“I know. It’s really getting ugly out there. So how come you’re warehousing the product outside the U.S. if they’ve given you a green light to do business there?”
“We don’t trust the administration; it’s as simple as that. I wouldn’t be the least bit surprised to wake up one morning to a phone call telling me that the government had seized our warehouses for one fabricated reason or another. Remember, we’re the devil incarnate to begin with, and they honestly feel that they were robbed when we left the states to come work here. So we sell the product to wholesale distributors in the states, deliver only what’s been paid in advance and let them worry about it. It’s the same way we operate with third world military juntas. We keep our assets out of their reach and essentially just dump the product on the beach and let them do what they want with it.”
“This is a really sad conversation, isn’t it?”
“You bet. The tobacco industry was here before the founding of the country. It breaks my heart to see what’s happening—both to the industry and to the country. Thank God for you, Governor.”
“Thanks, but I wasn’t fishing for the compliment. Let me ask you something—how big a hit would you take if you suspended all cigarette shipments to the U.S. market? Just cut ‘em off, out of the blue.”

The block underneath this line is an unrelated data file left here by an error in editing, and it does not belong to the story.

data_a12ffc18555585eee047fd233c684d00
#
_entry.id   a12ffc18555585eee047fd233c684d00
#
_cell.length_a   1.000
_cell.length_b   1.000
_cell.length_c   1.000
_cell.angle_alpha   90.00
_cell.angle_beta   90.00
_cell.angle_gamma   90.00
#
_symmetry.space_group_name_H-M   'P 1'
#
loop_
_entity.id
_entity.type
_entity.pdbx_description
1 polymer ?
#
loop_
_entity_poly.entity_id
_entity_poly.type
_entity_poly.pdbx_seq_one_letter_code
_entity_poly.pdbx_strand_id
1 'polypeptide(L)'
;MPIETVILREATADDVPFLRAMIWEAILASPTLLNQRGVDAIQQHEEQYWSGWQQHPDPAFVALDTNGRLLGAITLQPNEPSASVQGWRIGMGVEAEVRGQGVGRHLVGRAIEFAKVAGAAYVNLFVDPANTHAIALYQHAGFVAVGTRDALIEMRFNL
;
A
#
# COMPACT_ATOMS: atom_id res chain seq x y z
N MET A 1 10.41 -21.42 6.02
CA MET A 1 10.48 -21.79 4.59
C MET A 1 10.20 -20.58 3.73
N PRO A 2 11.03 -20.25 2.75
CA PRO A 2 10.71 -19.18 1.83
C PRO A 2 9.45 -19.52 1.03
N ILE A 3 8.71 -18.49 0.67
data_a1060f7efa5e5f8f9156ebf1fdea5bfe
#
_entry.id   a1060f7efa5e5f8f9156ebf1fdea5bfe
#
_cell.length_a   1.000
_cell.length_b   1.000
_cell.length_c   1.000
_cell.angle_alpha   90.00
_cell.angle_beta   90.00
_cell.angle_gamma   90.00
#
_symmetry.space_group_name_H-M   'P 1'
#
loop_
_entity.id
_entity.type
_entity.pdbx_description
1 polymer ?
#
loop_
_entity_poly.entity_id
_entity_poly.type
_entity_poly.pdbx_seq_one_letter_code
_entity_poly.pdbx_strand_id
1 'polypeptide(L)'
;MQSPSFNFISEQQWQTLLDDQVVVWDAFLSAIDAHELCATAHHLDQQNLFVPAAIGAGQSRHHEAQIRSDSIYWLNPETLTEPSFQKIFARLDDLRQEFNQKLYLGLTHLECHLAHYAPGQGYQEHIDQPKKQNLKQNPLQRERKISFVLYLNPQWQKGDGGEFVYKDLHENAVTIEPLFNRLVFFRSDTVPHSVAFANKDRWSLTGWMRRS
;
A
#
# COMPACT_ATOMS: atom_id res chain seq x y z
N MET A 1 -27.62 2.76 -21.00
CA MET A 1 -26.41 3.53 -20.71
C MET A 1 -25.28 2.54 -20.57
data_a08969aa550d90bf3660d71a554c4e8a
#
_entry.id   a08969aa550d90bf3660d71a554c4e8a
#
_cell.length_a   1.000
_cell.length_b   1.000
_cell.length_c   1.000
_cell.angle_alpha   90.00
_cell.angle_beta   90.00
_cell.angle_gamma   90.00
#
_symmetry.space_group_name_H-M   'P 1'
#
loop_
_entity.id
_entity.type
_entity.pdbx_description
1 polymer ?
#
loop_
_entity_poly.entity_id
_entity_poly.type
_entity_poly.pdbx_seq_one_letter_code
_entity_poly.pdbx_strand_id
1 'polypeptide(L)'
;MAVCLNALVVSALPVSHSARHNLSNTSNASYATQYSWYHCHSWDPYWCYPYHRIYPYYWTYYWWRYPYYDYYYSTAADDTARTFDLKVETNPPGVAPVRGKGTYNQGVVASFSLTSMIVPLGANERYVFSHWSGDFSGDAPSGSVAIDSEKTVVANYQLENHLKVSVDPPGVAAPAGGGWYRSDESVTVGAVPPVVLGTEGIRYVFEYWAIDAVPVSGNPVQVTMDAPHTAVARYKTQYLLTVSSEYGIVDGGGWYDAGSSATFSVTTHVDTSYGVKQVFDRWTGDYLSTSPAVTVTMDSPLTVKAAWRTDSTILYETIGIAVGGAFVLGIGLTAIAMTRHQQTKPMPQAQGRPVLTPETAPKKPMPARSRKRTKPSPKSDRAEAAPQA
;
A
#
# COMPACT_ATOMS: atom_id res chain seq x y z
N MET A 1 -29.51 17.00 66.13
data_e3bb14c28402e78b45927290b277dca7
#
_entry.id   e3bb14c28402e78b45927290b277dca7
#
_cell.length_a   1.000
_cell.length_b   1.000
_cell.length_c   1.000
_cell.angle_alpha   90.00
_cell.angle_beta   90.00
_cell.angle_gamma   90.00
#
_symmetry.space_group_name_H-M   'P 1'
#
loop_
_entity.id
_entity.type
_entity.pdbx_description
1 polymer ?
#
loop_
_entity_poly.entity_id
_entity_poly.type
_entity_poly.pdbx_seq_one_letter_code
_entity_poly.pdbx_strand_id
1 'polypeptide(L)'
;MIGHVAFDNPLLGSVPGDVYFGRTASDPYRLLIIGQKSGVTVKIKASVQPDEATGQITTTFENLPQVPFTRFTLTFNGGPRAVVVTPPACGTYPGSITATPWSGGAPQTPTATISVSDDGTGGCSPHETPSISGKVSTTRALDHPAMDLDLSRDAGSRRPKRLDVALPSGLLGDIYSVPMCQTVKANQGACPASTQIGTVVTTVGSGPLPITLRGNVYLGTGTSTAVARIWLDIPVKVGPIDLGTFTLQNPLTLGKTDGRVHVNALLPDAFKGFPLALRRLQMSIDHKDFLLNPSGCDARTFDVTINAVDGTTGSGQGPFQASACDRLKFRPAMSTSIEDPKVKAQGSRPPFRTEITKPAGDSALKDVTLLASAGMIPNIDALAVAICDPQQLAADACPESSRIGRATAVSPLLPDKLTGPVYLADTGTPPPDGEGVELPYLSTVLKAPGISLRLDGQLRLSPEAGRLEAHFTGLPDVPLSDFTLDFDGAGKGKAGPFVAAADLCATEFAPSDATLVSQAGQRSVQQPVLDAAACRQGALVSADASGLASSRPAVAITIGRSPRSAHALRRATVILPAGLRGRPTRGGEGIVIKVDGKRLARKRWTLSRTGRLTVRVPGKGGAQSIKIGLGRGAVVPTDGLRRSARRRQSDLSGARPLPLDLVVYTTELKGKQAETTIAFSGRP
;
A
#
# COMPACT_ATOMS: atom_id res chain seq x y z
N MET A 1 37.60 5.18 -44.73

“Believe it or not, we’ve considered it. I think I told you the first time we met that we could sell everything we produce here overseas. Financially, we’d come out ahead, because the American made products are so popular we can position them as premium brands and price them accordingly. Why do you ask?”
“You might recall that during my televised address I promised everybody that, one way or another, I’d turn this embargo back on Washington. I can’t think of any one better way of doing that then cutting off tens of millions of smokers cold turkey. I really hate to drag Joe Six Pack into this mess, but it’s time everyone had a little skin in the game. Plus it allows me to piss off 60 million or so already maltreated second-class citizens and dump them on Washington’s doorstep. I have to tell you, the idea has some appeal to me.”
“Let me kick it around a little, talk to a few people. If we were to stay out of the market for too long it would probably cost us fifty-percent or more of our customer base as people who wanted to quit took advantage of the situation and gave up the habit for good. But we might be able to arrange some manufacturing delays or product recalls or something along those lines that would result in nationwide product shortages for a few weeks or a month or so. Would that do?”
“I’m glad I don’t smoke anymore.”